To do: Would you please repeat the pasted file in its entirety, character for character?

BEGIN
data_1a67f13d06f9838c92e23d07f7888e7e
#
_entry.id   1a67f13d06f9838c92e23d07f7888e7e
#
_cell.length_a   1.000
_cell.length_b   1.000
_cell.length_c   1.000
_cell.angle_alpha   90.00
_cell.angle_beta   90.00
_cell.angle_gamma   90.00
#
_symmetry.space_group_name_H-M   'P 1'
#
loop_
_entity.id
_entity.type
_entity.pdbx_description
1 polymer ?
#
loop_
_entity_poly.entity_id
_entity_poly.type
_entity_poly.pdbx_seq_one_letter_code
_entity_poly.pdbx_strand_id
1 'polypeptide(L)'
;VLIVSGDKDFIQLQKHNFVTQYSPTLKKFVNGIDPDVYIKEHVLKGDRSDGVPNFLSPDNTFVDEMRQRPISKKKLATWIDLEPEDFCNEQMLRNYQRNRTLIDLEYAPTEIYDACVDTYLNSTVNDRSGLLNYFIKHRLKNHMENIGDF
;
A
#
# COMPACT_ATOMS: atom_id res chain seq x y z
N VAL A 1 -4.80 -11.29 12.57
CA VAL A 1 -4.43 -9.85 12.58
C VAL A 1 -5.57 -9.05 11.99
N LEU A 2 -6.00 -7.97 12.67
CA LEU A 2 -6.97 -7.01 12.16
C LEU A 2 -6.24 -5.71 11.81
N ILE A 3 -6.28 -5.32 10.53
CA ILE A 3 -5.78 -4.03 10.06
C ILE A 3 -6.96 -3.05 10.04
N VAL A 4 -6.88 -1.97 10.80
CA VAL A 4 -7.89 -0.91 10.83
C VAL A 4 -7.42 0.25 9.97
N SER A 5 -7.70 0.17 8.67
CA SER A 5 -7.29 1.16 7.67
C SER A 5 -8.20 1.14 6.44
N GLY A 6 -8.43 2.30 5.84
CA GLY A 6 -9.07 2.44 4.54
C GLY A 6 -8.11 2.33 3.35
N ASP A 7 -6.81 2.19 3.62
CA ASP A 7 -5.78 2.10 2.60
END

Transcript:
data_1a67f13d06f9838c92e23d07f7888e7e
#
_entry.id   1a67f13d06f9838c92e23d07f7888e7e
#
_cell.length_a   1.000
_cell.length_b   1.000
_cell.length_c   1.000
_cell.angle_alpha   90.00
_cell.angle_beta   90.00
_cell.angle_gamma   90.00
#
_symmetry.space_group_name_H-M   'P 1'
#
loop_
_entity.id
_entity.type
_entity.pdbx_description
1 polymer ?
#
loop_
_entity_poly.entity_id
_entity_poly.type
_entity_poly.pdbx_seq_one_letter_code
_entity_poly.pdbx_strand_id
1 'polypeptide(L)'
;VLIVSGDKDFIQLQKHNFVTQYSPTLKKFVNGIDPDVYIKEHVLKGDRSDGVPNFLSPDNTFVDEMRQRPISKKKLATWIDLEPEDFCNEQMLRNYQRNRTLIDLEYAPTEIYDACVDTYLNSTVNDRSGLLNYFIKHRLKNHMENIGDF
;
A
#
# COMPACT_ATOMS: atom_id res chain seq x y z
N VAL A 1 -4.80 -11.29 12.57
CA VAL A 1 -4.43 -9.85 12.58
C VAL A 1 -5.57 -9.05 11.99
N LEU A 2 -6.00 -7.97 12.67
CA LEU A 2 -6.97 -7.01 12.16
C LEU A 2 -6.24 -5.71 11.81
N ILE A 3 -6.28 -5.32 10.53
CA ILE A 3 -5.78 -4.03 10.06
C ILE A 3 -6.96 -3.05 10.04
N VAL A 4 -6.88 -1.97 10.80
CA VAL A 4 -7.89 -0.91 10.83
C VAL A 4 -7.42 0.25 9.97
N SER A 5 -7.70 0.17 8.67
CA SER A 5 -7.29 1.16 7.67
C SER A 5 -8.20 1.14 6.44
N GLY A 6 -8.43 2.30 5.84
CA GLY A 6 -9.07 2.44 4.54
C GLY A 6 -8.11 2.33 3.35
N ASP A 7 -6.81 2.19 3.62
CA ASP A 7 -5.78 2.10 2.60